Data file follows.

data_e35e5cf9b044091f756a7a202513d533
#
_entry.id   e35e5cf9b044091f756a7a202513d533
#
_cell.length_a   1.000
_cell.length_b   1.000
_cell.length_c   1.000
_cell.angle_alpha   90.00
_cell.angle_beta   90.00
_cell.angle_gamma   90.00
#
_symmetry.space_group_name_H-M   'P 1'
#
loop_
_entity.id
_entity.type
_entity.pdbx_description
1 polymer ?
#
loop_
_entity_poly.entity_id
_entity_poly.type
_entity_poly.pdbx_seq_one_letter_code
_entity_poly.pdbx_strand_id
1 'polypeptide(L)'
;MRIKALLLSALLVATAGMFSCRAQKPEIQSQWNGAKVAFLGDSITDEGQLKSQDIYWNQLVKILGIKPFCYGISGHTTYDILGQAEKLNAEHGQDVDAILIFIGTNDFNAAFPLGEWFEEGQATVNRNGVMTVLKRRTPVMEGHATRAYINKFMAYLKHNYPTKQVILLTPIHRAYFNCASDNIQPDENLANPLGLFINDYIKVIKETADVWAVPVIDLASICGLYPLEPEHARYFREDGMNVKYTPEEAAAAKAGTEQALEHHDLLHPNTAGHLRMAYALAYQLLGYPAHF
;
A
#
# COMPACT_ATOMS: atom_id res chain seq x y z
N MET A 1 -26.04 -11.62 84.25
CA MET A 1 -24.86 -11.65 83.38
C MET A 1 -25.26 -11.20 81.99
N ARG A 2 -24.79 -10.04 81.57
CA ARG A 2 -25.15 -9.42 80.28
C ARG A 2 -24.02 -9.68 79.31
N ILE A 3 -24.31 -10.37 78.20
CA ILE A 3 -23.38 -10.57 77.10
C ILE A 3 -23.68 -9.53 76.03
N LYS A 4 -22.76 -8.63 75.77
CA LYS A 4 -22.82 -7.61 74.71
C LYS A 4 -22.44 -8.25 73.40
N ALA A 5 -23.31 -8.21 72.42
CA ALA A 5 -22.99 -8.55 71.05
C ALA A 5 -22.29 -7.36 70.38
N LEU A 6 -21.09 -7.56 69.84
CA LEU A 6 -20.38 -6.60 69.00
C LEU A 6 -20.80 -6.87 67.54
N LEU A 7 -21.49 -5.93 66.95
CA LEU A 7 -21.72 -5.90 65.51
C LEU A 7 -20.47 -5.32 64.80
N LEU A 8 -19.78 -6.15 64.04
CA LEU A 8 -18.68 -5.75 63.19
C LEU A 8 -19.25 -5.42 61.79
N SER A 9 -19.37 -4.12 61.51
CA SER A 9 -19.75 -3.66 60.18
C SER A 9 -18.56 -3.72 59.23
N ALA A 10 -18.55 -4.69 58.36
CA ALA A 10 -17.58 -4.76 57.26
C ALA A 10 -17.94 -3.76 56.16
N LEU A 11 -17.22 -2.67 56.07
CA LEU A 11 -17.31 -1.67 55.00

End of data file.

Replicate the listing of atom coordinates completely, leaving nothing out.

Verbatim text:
data_e35e5cf9b044091f756a7a202513d533
#
_entry.id   e35e5cf9b044091f756a7a202513d533
#
_cell.length_a   1.000
_cell.length_b   1.000
_cell.length_c   1.000
_cell.angle_alpha   90.00
_cell.angle_beta   90.00
_cell.angle_gamma   90.00
#
_symmetry.space_group_name_H-M   'P 1'
#
loop_
_entity.id
_entity.type
_entity.pdbx_description
1 polymer ?
#
loop_
_entity_poly.entity_id
_entity_poly.type
_entity_poly.pdbx_seq_one_letter_code
_entity_poly.pdbx_strand_id
1 'polypeptide(L)'
;MRIKALLLSALLVATAGMFSCRAQKPEIQSQWNGAKVAFLGDSITDEGQLKSQDIYWNQLVKILGIKPFCYGISGHTTYDILGQAEKLNAEHGQDVDAILIFIGTNDFNAAFPLGEWFEEGQATVNRNGVMTVLKRRTPVMEGHATRAYINKFMAYLKHNYPTKQVILLTPIHRAYFNCASDNIQPDENLANPLGLFINDYIKVIKETADVWAVPVIDLASICGLYPLEPEHARYFREDGMNVKYTPEEAAAAKAGTEQALEHHDLLHPNTAGHLRMAYALAYQLLGYPAHF
;
A
#
# COMPACT_ATOMS: atom_id res chain seq x y z
N MET A 1 -26.04 -11.62 84.25
CA MET A 1 -24.86 -11.65 83.38
C MET A 1 -25.26 -11.20 81.99
N ARG A 2 -24.79 -10.04 81.57
CA ARG A 2 -25.15 -9.42 80.28
C ARG A 2 -24.02 -9.68 79.31
N ILE A 3 -24.31 -10.37 78.20
CA ILE A 3 -23.38 -10.57 77.10
C ILE A 3 -23.68 -9.53 76.03
N LYS A 4 -22.76 -8.63 75.77
CA LYS A 4 -22.82 -7.61 74.71
C LYS A 4 -22.44 -8.25 73.40
N ALA A 5 -23.31 -8.21 72.42
CA ALA A 5 -22.99 -8.55 71.05
C ALA A 5 -22.29 -7.36 70.38
N LEU A 6 -21.09 -7.56 69.84
CA LEU A 6 -20.38 -6.60 69.00
C LEU A 6 -20.80 -6.87 67.54
N LEU A 7 -21.49 -5.93 66.95
CA LEU A 7 -21.72 -5.90 65.51
C LEU A 7 -20.47 -5.32 64.80
N LEU A 8 -19.78 -6.15 64.04
CA LEU A 8 -18.68 -5.75 63.19
C LEU A 8 -19.25 -5.42 61.79
N SER A 9 -19.37 -4.12 61.51
CA SER A 9 -19.75 -3.66 60.18
C SER A 9 -18.56 -3.72 59.23
N ALA A 10 -18.55 -4.69 58.36
CA ALA A 10 -17.58 -4.76 57.26
C ALA A 10 -17.94 -3.76 56.16
N LEU A 11 -17.22 -2.67 56.07
CA LEU A 11 -17.31 -1.67 55.00